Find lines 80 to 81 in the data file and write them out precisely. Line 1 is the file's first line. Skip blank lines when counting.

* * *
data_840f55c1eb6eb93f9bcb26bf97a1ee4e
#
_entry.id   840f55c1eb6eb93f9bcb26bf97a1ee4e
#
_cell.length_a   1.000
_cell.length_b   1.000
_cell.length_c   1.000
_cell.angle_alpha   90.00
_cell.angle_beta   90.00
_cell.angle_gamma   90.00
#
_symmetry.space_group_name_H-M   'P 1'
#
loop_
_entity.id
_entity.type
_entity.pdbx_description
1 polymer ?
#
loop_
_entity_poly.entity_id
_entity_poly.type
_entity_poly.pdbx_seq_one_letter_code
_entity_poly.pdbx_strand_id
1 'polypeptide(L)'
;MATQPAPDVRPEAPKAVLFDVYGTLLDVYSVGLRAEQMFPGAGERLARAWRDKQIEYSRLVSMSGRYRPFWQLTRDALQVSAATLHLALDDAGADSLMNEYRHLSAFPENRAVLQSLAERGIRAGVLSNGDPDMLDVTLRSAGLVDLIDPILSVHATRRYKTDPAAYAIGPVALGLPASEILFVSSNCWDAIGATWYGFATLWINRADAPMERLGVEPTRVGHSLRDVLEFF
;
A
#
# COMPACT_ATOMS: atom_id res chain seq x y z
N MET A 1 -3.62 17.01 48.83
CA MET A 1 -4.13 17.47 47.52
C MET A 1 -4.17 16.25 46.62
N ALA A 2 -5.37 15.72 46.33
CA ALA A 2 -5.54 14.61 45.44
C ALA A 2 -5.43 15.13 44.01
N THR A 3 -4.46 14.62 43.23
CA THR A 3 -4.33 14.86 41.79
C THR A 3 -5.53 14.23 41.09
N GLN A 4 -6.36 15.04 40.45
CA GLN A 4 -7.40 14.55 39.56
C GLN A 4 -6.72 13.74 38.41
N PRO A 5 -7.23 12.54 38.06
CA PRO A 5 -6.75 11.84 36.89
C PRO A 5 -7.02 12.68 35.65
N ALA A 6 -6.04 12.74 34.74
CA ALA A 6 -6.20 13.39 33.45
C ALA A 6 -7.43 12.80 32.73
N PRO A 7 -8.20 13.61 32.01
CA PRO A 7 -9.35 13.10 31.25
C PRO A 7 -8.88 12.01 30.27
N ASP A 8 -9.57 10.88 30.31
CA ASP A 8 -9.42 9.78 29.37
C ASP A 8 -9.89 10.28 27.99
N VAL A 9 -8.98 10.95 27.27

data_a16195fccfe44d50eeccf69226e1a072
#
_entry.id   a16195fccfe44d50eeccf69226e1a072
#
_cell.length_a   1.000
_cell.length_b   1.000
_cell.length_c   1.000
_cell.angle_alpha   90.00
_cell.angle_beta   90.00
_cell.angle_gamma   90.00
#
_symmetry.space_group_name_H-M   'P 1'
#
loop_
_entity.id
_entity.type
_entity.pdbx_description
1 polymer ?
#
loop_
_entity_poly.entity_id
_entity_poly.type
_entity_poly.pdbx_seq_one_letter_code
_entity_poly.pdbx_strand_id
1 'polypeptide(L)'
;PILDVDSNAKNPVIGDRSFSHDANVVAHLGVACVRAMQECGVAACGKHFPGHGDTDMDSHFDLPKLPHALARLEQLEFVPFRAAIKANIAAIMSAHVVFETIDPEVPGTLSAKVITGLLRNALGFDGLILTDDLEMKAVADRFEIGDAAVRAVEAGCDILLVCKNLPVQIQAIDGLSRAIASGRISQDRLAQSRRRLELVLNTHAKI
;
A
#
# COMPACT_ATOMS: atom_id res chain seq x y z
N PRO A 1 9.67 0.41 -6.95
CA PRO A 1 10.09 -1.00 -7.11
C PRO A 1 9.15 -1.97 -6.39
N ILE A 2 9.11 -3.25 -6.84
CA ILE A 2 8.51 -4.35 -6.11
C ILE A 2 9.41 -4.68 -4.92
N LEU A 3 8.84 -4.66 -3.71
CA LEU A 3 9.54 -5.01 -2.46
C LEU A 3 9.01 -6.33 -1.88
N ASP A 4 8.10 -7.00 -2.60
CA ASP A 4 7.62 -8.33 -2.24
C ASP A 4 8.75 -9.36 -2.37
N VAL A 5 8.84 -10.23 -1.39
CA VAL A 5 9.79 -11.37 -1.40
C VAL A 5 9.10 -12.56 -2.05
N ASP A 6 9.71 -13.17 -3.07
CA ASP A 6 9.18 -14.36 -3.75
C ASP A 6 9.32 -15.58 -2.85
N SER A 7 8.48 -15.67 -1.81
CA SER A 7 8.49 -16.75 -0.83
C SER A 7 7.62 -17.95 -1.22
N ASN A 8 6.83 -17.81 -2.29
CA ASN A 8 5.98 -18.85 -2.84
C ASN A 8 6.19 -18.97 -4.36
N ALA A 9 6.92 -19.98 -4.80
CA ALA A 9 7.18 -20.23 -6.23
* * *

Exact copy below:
1 'polypeptide(L)'
;PILDVDSNAKNPVIGDRSFSHDANVVAHLGVACVRAMQECGVAACGKHFPGHGDTDMDSHFDLPKLPHALARLEQLEFVPFRAAIKANIAAIMSAHVVFETIDPEVPGTLSAKVITGLLRNALGFDGLILTDDLEMKAVADRFEIGDAAVRAVEAGCDILLVCKNLPVQIQAIDGLSRAIASGRISQDRLAQSRRRLELVLNTHAKI